When you go sea kayaking, you have more of a chance to admire the surrounding landscape. You might even have the chance to see the wildlife that may be on the shore or in the water. Depending on where you are, you could come across marine life such as dolphins or even whales.
Another advantage of sea kayaking is the fact that you will probably have more of a chance to have breaks on quiet beaches where you can have a picnic and enjoy being with your companions.
If you love waterfalls and you’re not afraid of turbulent waters (and you have the training to deal with them), then you will especially enjoy river kayaking on a variety of different rivers. Feeling yourself being guided with the flow of the river can be an almost transcendent experience, and paddling alone on a river can be extremely peaceful and meditative. It’s something you can do almost anywhere.
There’s some risk in any kayaking adventure. In the ocean you may be in deep water, far from land and that sea water may be cold. But in my experience going river kayaking means that you will have to keep up an especially high level of alertness. Obstructions, rapids, low-hanging branches and submerged tree limbs can all be dangerous.
No matter what kind of kayaking you choose to experience, whether it’s sea kayaking vs river kayaking, you must ensure that you have the necessary training and take all the recommended safety precautions. Never take anything for granted, because kayaking can be dangerous if you’re unprepared or unaware of your surroundings.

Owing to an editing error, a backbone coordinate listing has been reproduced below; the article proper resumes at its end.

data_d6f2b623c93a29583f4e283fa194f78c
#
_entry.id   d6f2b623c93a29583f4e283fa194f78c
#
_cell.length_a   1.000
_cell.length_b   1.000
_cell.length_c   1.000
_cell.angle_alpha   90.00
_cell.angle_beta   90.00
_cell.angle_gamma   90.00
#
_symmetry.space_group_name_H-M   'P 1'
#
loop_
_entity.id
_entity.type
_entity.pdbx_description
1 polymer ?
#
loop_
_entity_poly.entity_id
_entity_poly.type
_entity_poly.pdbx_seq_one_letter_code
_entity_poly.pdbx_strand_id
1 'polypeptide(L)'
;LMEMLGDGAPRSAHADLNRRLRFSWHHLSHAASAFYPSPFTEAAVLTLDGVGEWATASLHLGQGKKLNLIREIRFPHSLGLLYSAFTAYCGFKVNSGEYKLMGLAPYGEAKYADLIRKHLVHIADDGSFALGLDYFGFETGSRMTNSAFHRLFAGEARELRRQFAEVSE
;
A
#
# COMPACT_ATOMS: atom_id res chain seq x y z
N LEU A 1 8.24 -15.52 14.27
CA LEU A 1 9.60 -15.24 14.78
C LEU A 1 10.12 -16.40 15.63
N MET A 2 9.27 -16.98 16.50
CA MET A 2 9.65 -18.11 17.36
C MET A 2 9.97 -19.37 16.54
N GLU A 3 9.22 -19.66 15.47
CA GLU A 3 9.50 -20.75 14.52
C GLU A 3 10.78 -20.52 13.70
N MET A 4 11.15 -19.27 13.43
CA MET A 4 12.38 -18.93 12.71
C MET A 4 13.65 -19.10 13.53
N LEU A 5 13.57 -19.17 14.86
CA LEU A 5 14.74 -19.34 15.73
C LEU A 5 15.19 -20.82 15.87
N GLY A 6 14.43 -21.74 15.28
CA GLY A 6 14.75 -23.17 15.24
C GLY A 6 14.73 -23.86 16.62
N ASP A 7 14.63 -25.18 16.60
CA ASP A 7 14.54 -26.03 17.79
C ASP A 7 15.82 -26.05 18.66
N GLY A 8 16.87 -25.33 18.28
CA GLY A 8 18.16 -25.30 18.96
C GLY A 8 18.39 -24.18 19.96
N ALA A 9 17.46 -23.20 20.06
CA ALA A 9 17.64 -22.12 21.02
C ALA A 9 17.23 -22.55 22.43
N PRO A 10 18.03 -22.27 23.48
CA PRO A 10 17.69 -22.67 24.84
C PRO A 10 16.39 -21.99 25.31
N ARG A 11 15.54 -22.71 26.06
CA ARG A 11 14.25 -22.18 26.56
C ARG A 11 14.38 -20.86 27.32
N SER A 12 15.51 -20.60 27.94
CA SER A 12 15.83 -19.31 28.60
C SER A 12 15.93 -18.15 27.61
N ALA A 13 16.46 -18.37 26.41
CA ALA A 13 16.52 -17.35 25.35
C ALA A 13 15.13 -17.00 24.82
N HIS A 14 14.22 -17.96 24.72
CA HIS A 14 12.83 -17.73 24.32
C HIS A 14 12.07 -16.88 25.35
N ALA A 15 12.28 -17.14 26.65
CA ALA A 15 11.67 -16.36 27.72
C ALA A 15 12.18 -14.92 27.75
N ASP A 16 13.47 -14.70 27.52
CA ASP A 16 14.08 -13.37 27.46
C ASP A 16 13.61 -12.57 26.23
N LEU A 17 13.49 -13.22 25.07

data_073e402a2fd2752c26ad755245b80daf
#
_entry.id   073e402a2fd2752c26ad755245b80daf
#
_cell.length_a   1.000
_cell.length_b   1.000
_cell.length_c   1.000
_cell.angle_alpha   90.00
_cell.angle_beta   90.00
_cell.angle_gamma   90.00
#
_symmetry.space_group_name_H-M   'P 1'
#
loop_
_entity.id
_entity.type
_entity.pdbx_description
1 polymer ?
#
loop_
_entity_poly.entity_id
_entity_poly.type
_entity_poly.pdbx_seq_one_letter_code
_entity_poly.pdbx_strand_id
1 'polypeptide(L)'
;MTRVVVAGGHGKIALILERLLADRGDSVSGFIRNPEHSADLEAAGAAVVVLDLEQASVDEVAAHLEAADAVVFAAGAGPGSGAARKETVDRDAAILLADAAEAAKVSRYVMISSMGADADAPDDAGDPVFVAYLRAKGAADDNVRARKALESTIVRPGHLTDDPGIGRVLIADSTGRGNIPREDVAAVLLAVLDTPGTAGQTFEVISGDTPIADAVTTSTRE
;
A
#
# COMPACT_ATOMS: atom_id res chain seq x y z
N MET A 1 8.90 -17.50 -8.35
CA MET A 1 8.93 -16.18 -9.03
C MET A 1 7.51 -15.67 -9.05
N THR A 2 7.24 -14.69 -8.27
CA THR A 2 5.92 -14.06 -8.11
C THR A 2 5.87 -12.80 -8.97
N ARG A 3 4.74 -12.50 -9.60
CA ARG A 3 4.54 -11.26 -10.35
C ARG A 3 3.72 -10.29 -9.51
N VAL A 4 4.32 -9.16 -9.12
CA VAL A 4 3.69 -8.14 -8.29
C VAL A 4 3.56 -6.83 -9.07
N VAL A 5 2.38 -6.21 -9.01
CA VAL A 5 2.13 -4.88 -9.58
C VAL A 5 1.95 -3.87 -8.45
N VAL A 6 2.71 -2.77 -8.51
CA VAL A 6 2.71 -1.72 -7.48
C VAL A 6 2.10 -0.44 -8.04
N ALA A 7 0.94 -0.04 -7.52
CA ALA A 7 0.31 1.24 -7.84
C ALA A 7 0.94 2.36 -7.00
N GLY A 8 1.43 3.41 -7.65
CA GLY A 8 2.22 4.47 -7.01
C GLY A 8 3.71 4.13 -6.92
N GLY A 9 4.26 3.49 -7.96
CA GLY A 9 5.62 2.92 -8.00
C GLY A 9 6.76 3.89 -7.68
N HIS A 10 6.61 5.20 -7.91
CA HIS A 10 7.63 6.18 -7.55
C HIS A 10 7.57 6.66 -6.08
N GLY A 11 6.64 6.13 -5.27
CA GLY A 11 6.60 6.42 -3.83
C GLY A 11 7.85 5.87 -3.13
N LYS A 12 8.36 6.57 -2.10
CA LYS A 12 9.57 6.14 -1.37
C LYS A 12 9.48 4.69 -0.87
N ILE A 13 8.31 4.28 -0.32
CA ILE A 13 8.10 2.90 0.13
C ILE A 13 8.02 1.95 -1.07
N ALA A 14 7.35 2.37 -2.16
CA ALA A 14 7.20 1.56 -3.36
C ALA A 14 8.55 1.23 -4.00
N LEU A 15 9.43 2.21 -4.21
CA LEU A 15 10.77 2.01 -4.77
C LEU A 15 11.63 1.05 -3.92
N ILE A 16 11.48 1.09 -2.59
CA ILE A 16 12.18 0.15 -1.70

Ensure that you have all the necessary flotation devices and other equipment you will need in an emergency (for example, if you fall into the water). Ending up in the water can be especially hazardous in white water rapids, for obvious reasons, and in cold water due to hypothermia concerns. Even if you are an excellent swimmer, you could become trapped under the water or swept away from your kayak by the currents very quickly. Learn the kayak wet exit technique and practice it regularly in calm waters.
If you’re considering bringing the whole family on a kayaking adventure, taking all the recommended safety precautions becomes especially paramount.
Make sure that everyone is an excellent swimmer and has their life jacket / PFD on at all times. Do research on the additional safety tips for kids when kayaking. When kayaking with kids, it’s best to stay on relatively calm waters.
The Life Jacket I Use and Recommend
In most states, wearing a life jacket or PFD is the law when you’re out on the water.
If you’re like me, you want a safe, effective PFD that doesn’t limit your range of movement when paddling. That’s why I highly recommend this one from Onyx.
It offers great range of motion, can keep me afloat in the water (I’m 6’2″), and it is very comfortable.
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My first experience with a kayak was in a tandem sea kayak. I took part in a 21 day trip as a teenager which tracked along the coast of Maine, camping on uninhabited islands along the coast. It was a great way to paddle and explore a part of Maine I’d never seen up close and offered a unique understanding of the shoreline of the state where I’d grown up.
Since then I’ve used both solo sea kayaks and river kayaks, and if I had to buy one I’d probably choose a longer river kayak with foot peddles and a rudder. I have no desire to paddle in the open ocean waters, and feel that if I chose the right kayak from a reputable brand, with a hull design I’d have the option of kayaking the protected ocean bays here in Maine or the beautiful lakes and rivers. And once you’ve paddled with a skud, it’s hard to go back.
Find Lessons with an Instructor or Guide
Before venturing out on the water with a sea kayak vs river kayak, make sure that you take some lessons with an instructor or guide so that you know how to paddle your kayak correctly and control your vessel.